The second in a series of articles on developments in telepsychiatry.

Controlled Substances Act

The Controlled Substances Act (CSA) of 1970, a key structural element of the DEA’s authority, combined existing federal drug laws and expanded their scope, changed the nature of federal drug law policies, and expanded federal law enforcement pertinent to controlled substances. Several amendments to CSA followed over the next several decades up through 2010, which together circumscribe the prescription of controlled substances via telemedicine.

Definition of Controlled Substances

Controlled substances may fall under one of five schedules, as described in the following table (state and local laws may be more restrictive):

Schedule I No accepted medical use; high potential for abuse (e.g. heroine, ecstasy)
Schedule II Accepted medical use with severe restrictions; high potential for abuse (e.g., cocaine, morphine)
Schedule III Accepted medical use; moderate to low potential for abuse (e.g., codeine, Vicodin)
Schedule IV Accepted medical use; potential for abuse, but less than Schedule III (e.g., valium, Ambien)
Schedule V Accepted medical use; low potential for abuse (e.g., Robitussin AC)

 

Ryan Haight Online Pharmacy Consumer Protection Act

The Ryan Haight Online Pharmacy Consumer Protection Act of 2008 amends the Controlled Substances Act to prevent the illegal distribution and dispensation of controlled substances by means of the internet. The Act was passed by Senator Feinstein in response to the death of Ryan Haight, a teenager who overdosed on pain killers that he obtained in an illegal manner by exploiting gaps in the U.S. pharmacy system.

The Ryan Haight Act specifies that a prescribed controlled substance, as determined under the Federal Food, Drug, and Cosmetic Act, may not be delivered, distributed, or dispensed by means of the internet without a valid prescription. A valid prescription is a prescription issued for a legitimate medical purpose in the usual course of professional practice by a practitioner who has conducted at least 1 in-person medical evaluation of the patient, or a covering practitioner. A covering practitioner is a practitioner who conducts a medical evaluation (other than an in-person medical evaluation) at the request of a practitioner who has (a) conducted at least one in-person medical evaluation of the patient, or an evaluation of the patient through the practice of telemedicine within the previous 24 months and (b) is temporarily unavailable to conduct the evaluation of the patient. The intent of the Act is to prevent the generation of a prescription by an online pharmacy that also dispenses the medication; in other words, to separate the prescriber from the dispenser.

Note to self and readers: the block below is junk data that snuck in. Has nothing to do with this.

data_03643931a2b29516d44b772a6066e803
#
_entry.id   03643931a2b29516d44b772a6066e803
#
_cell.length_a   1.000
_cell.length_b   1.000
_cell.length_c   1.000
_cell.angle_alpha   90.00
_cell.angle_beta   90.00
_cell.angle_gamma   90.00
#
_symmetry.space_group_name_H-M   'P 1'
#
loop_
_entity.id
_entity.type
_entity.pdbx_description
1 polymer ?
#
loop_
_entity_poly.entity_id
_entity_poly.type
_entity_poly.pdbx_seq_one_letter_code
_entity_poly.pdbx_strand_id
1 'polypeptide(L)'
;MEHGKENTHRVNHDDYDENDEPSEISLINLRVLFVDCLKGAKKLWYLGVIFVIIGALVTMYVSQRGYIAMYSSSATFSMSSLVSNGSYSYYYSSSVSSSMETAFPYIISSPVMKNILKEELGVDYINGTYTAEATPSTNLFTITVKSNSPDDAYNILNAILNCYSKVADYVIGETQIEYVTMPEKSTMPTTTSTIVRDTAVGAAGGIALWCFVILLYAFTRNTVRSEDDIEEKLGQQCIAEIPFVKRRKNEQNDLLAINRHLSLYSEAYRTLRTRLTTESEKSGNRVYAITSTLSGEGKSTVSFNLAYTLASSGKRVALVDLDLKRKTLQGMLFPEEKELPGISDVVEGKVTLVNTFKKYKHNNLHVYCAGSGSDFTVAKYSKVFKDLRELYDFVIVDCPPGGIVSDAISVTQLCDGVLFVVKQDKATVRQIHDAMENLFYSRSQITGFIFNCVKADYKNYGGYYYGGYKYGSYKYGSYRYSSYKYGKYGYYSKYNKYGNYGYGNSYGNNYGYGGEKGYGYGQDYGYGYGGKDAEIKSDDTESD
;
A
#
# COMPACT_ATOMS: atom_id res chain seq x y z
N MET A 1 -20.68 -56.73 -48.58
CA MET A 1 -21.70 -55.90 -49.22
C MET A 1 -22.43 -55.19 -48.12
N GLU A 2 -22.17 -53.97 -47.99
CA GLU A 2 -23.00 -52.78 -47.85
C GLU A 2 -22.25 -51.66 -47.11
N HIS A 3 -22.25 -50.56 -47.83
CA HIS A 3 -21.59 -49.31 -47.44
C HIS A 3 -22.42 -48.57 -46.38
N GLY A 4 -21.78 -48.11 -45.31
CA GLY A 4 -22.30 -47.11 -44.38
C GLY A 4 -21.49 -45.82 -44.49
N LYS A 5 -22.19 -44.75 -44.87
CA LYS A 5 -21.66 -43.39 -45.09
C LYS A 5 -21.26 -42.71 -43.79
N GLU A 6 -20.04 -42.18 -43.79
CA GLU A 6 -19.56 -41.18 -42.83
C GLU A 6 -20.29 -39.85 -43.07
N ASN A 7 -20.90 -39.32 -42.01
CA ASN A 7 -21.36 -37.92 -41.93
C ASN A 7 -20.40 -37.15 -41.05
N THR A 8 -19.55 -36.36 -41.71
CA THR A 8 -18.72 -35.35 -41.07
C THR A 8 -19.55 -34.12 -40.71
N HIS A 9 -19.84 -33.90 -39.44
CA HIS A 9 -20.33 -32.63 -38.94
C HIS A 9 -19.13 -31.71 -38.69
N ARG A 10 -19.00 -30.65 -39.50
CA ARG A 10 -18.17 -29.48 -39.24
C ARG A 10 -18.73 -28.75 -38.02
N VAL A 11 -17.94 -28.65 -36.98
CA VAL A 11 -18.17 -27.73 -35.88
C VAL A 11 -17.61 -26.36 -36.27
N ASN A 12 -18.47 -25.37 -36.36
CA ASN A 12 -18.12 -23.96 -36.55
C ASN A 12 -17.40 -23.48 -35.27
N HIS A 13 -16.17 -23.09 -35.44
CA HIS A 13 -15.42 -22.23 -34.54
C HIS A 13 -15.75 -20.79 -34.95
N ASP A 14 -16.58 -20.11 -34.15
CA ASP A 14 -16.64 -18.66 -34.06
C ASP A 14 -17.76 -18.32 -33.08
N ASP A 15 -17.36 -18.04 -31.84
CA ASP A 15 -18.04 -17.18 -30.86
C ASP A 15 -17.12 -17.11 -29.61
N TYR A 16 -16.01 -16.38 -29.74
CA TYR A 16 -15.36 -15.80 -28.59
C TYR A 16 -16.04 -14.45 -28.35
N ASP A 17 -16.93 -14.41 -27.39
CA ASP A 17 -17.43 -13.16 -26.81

In addition, the Act exempts practitioners from the in-person exam requirement so long as they meet the federal definition of telemedical practice. A physician who practices telemedicine may prescribe a controlled substance without an in-person evaluation if (a) the patient is treated by and physically located in a hospital or clinic with a valid DEA registration, and (b) the telemedicine practitioner treats the patient in the usual course of professional practice.

DEA Electronic Prescriptions for Controlled Substances Rule

The DEA Electronic Prescriptions for Controlled Substances Rule of 2010 further revises DEA prescription regulations to (i) provide practitioners the option to write prescriptions for controlled substances electronically, (ii) permit pharmacies to receive, dispense, and archive these electronic prescriptions, and (iii) provide pharmacies, hospitals, and practitioners the ability to use modern technology for controlled substance prescriptions while maintaining the closed system of controls on controlled substances. The regulations supplement and do not replace existing DEA rules.

State Policies On Controlled Substance Prescription

In addition to the Ryan Haight Act and Electronic Prescriptions for Controlled Substances Rule, providers must be cognizant of state-specific laws and policies, as published by the National Association of State Controlled Substance Authorities. Further, controlled substances may be prescribed only through an electronic health record (EHR) system. An even split exists between states that require controlled substance registration and states that do not.

The following chart describes recent policy changes by a subset of states:

Arizona Providers do not pay a fee
Delaware Providers must complete 2 hours of controlled substances CME
Florida Prescriber profile designation
Minnesota Providers are exempt from registration
Mississippi Providers are exempt from registration, unless handling a controlled substance
Montana Providers are exempt from registration, but must pay a fee
New Hampshire Providers must participate in a drug monitoring program
North Carolina Solo practitioners are exempt from registration
Ohio Businesses that generate prescriptions must register
Oklahoma Providers must possess state residency

 

Takeaways

Practitioners engaged in the electronic prescription of controlled substances must develop comfort and familiarity with the Ryan Haight Online Pharmacy Consumer Protection Act, DEA Electronic Prescriptions for Controlled Substances Rule, and relevant state and local policies. Further, the variability in laws and policies state to state on this issue suggests that practitioners ought to take an active role in the influence of policymaking, work with EHR vendors to optimize process, and engage with associations and popular press to advance requirements and best practices central to electronic prescription of controlled substances.